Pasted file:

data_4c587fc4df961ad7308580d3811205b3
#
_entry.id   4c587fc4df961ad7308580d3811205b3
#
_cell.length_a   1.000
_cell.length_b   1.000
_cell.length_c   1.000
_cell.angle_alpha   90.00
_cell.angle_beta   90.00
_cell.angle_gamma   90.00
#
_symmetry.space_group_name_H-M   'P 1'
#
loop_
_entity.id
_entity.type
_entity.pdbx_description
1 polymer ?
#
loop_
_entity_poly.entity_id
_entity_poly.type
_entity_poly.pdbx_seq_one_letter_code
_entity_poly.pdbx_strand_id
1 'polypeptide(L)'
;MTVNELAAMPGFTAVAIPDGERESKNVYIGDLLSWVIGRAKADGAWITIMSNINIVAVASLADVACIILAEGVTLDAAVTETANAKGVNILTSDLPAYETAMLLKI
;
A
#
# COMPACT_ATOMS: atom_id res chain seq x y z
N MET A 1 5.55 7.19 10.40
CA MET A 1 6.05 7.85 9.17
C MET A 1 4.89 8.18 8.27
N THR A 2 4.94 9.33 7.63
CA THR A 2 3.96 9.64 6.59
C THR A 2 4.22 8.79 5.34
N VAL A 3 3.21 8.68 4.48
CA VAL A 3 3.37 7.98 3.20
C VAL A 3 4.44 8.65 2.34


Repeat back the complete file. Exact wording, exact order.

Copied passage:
data_4c587fc4df961ad7308580d3811205b3
#
_entry.id   4c587fc4df961ad7308580d3811205b3
#
_cell.length_a   1.000
_cell.length_b   1.000
_cell.length_c   1.000
_cell.angle_alpha   90.00
_cell.angle_beta   90.00
_cell.angle_gamma   90.00
#
_symmetry.space_group_name_H-M   'P 1'
#
loop_
_entity.id
_entity.type
_entity.pdbx_description
1 polymer ?
#
loop_
_entity_poly.entity_id
_entity_poly.type
_entity_poly.pdbx_seq_one_letter_code
_entity_poly.pdbx_strand_id
1 'polypeptide(L)'
;MTVNELAAMPGFTAVAIPDGERESKNVYIGDLLSWVIGRAKADGAWITIMSNINIVAVASLADVACIILAEGVTLDAAVTETANAKGVNILTSDLPAYETAMLLKI
;
A
#
# COMPACT_ATOMS: atom_id res chain seq x y z
N MET A 1 5.55 7.19 10.40
CA MET A 1 6.05 7.85 9.17
C MET A 1 4.89 8.18 8.27
N THR A 2 4.94 9.33 7.63
CA THR A 2 3.96 9.64 6.59
C THR A 2 4.22 8.79 5.34
N VAL A 3 3.21 8.68 4.48
CA VAL A 3 3.37 7.98 3.20
C VAL A 3 4.44 8.65 2.34